Ticketmaster foresees a future where facial recognition will replace physical and even digital tickets.
You’ve probably used a paper ticket in the past year. But both paper and digital tickets could eventually be eliminated by facial recognition technology, thanks to a plan being implemented by Ticketmaster.
So instead of presenting a ticket at the door, just remember to bring… your face.
Live Nation, the parent company of Ticketmaster, recently announced a partnership with a company called Blink Identity. Blink is a facial recognition company that now has significant investment from Live Nation. Now, the testing phase has already begun on a system of face-scanning ticketing alternatives.
According Blink Identity’s website, the company’s technology “can register an image of your face as soon as you walk past a sensor.”
Blink’s technology then matches that image against a large database in a millisecond — basically, in a ‘blink’. The company may also eliminate a lot of venue employees: if all goes well, Blink’s implementation will simply scan a face, and open a door or unlock a turnstile.
In a recent meeting with investors, Live Nation explained that Blink has a “cutting-edge facial recognition technology, enabling you to associate your digital ticket with your image, then just walk into the show.”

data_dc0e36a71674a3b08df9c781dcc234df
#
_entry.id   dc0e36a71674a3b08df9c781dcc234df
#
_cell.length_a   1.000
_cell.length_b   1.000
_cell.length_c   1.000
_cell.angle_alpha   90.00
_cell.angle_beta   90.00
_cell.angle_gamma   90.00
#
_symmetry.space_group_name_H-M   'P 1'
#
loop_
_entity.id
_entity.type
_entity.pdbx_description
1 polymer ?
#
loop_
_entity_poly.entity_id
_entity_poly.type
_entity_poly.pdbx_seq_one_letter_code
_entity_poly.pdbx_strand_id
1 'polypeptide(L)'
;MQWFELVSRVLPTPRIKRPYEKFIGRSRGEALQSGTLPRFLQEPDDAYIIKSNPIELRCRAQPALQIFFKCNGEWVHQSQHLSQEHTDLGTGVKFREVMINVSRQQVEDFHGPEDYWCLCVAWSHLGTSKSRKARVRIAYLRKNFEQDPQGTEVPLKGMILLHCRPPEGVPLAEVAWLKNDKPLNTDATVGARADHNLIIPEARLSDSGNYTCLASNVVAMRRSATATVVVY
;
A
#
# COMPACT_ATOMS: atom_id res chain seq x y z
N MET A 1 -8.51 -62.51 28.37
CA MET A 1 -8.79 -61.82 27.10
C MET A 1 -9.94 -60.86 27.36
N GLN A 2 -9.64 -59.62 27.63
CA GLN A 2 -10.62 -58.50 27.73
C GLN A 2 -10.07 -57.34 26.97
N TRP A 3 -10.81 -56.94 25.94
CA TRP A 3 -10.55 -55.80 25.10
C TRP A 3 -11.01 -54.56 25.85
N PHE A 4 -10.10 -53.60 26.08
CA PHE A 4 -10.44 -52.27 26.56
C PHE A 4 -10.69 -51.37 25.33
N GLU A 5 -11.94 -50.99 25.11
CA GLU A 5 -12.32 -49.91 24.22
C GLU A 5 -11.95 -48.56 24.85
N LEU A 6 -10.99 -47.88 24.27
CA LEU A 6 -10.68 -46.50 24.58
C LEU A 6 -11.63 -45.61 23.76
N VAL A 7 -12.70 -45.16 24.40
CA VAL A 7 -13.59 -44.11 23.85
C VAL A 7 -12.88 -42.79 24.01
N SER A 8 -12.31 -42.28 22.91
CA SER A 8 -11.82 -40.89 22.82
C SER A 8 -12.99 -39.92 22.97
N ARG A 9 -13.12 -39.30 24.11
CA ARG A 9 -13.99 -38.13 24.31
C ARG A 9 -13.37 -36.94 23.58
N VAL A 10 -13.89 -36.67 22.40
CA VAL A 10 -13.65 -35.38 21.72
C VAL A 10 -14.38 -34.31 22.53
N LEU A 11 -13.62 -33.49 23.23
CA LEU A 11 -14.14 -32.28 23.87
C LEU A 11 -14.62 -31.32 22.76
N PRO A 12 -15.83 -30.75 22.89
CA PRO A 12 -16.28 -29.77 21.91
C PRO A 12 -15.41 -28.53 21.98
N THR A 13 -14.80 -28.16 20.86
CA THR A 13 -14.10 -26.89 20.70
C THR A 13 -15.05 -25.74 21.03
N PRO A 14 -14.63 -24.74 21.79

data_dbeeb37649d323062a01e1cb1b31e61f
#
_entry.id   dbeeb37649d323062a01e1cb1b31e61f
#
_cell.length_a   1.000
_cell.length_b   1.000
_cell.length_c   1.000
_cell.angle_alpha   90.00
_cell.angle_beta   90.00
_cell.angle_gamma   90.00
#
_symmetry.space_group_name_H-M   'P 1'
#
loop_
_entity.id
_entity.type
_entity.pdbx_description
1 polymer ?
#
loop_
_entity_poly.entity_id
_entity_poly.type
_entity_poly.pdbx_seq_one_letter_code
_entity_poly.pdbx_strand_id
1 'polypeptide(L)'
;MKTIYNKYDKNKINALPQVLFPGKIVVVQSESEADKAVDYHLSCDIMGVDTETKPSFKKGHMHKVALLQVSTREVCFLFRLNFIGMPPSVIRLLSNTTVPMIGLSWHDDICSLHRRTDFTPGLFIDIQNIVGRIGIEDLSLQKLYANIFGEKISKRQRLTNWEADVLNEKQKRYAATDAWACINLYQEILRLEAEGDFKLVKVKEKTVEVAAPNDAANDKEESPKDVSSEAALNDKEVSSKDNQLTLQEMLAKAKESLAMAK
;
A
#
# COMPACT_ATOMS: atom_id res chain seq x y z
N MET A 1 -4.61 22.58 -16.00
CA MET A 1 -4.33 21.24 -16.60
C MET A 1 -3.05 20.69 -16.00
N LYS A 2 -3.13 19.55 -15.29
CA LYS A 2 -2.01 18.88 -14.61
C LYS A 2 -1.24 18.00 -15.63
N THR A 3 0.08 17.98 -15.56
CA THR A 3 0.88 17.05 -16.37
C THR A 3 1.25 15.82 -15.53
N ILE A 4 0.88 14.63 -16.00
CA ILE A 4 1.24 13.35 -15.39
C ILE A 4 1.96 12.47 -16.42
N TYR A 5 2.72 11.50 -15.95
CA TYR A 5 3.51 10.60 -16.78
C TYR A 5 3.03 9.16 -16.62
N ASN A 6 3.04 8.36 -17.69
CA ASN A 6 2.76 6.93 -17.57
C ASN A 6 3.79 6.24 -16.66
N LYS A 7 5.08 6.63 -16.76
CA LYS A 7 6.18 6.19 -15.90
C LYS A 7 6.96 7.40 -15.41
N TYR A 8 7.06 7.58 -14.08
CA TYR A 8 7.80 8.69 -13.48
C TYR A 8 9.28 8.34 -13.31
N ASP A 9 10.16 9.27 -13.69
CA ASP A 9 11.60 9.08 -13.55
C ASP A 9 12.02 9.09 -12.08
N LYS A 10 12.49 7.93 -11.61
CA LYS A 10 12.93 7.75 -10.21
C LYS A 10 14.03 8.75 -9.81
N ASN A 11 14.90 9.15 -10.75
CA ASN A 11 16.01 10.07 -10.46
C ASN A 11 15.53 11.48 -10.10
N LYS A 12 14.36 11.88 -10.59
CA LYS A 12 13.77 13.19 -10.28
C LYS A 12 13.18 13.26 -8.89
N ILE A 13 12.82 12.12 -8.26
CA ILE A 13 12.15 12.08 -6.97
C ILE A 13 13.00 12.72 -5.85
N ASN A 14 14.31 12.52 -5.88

But wait: do people actually want this?
That’s actually a question worth asking. Of course, Live Nation and Ticketmaster are notorious for forcing customers to do things they don’t like. But consumers will push back at a certain threshold.
Beyond privacy issues, concerns have been raised about the actual functionality of the system. That includes an inability to recognize a face, especially months after a purchase was made. Growing a beard, losing some weight, or getting a new hairdo could affect recognition abilities.
Another concern relates to all the data collected from facial recognition. After all, who has access to this giant database? That’s a serious concern, especially since Blink Identity is deploying large-scale biometric identification systems originally developed for the Department of Defense.
Lastly, hackers might find it a challenge to breach the company’s system. Of course, every system is vulnerable to attack, with a breach potentially allowing access to a myriad of other accounts — not to mention a nice seat at a Cardi B. show.